Thursday, April 19, 2012

To build or not to build...that is the question.




The more I live, the more I see how everything connects itself one thing to another by principles.  Let me give you an example: What’s more impressive?  Building a house all by yourself, or tearing it down all by yourself? 

Think about this.

To tear down something as massive and complex as a house takes one thing: explosive charges in a few places.  If you don’t care where the house lands you won’t even have to overthink it.  Hit the detonator and watch it fall.  Fun for about a second, but you don’t really have much to look at after the dust clears, and all that rubble does neither you nor anyone else any good.  It’s time efficient though – I mean, you can do it in less than a day – even less than an hour.


All right, well that's out of the way.  Now what?

Now think about the opposite.  What does it take to build a house?  It takes knowledge, planning, and materials.  You have to start by laying down a solid foundation – you don’t want your building to fall and take a dirt bath, do you? – then you have to lay the frame, then you have to mix mortar and use it to lay bricks, then you have to lay the pipes, electrical work, put up drywall, etc. etc.  It takes longer, but you’ll have more to be proud of and not only will you have something to look at, but you’ll have something to live in.  Heck, your friends might even find it fun to look at and hang around!  Yeah, it’s gonna take months or more to create, but by the time it will have all been worth it.

For a blog about strength and physical development this seems like a weird thing to talk about.  But is it?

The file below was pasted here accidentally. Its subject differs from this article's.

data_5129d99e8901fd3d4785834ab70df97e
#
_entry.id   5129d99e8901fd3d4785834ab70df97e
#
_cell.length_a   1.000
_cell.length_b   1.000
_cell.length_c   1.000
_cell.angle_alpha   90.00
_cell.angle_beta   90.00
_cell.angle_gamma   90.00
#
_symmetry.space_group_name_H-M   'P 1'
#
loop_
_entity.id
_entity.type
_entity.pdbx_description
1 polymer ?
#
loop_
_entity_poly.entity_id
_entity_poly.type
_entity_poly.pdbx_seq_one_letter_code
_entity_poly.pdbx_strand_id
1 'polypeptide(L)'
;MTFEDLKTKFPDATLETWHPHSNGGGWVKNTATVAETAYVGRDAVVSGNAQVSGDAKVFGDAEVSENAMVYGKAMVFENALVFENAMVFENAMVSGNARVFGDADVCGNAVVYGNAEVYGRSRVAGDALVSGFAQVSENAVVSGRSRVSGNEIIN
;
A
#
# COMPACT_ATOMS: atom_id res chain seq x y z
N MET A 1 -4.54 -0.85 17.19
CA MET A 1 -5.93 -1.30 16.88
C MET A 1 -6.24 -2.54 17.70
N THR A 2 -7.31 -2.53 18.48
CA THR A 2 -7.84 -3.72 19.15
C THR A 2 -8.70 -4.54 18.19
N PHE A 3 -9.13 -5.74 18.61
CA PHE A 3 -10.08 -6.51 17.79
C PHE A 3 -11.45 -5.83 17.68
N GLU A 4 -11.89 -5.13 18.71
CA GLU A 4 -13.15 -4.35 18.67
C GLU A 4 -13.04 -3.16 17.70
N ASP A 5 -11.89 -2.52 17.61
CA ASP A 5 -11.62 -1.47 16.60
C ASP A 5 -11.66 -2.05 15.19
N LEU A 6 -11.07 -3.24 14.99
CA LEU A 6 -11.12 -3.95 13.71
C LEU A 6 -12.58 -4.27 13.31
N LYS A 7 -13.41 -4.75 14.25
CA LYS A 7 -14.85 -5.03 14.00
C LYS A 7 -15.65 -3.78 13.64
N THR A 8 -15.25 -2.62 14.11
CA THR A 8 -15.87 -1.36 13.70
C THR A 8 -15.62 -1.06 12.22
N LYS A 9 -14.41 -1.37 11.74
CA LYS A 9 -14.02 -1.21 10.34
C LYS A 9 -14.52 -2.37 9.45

What’s the difference between your house and your body?  Your body follows a very similar set of principles.  It’s easy to tear down a house, and anyone can do it (I did this once in my younger, dumber days.  Ask me sometime and I’ll tell you the story).  Do one destructive thing and your body is “torn down,” forcing either a layoff at best or a surgery at worst (ask me how I know this).  But, put some time into learning how to build yourself up with a goal, the right exercises, and a solid plan on how to get there, and slowly but surely your goals will come to fruition.  Patience and slowly building are a lot less fun than going ape sh*t and tearing something down, but if you’re going to be alive for awhile, you might want that house to be in good shape.

If at 80 you still want to snatch/
Do not today do stupid crap.

A young acquaintance of mine recently told me about his goals: he wants to get big, he wants to get lean, and he wants to look sexy for all the lady-folk.  So naturally, I asked what he was doing.  “Basically, I pick one body part and just try to tear my body down one thing at a time.” 
“How’s that whole tearin’ yourself down thing workin’ for ya?” I asked, trying my best not to sound like Sarah Palin (I swear). 
“Um, not well.”

Naturally, I went into concerned-trainer mode and gave him an earful on the importance of training for success, not failure, focusing on one goal at a time, better training strategies than beating yourself up, simplicity in training, etc. etc.  To my surprise, he was receptive to the message and has vowed to change his training strategy.  I don’t know if he’ll stick to it, but I’m hopeful. 

Once you’ve swallowed the red pill, it’s hard not to see the world as it is, instead of how it’s presented by various “forces” (the supplement and “fitness” industry are great examples of these forces).  I say this because, earlier in my training career, I often over-valued really tough workouts for my clients.  I didn’t use them so much for myself, and I started to see a disconnect: if it isn’t good enough for me, why would it be any good for them?  Let’s get serious: a tough, all-out physical test is great every once in a while, but if you can get the same or better results from less overall work but with better focus on a goal, that’s great, why do more when it equals as much or less?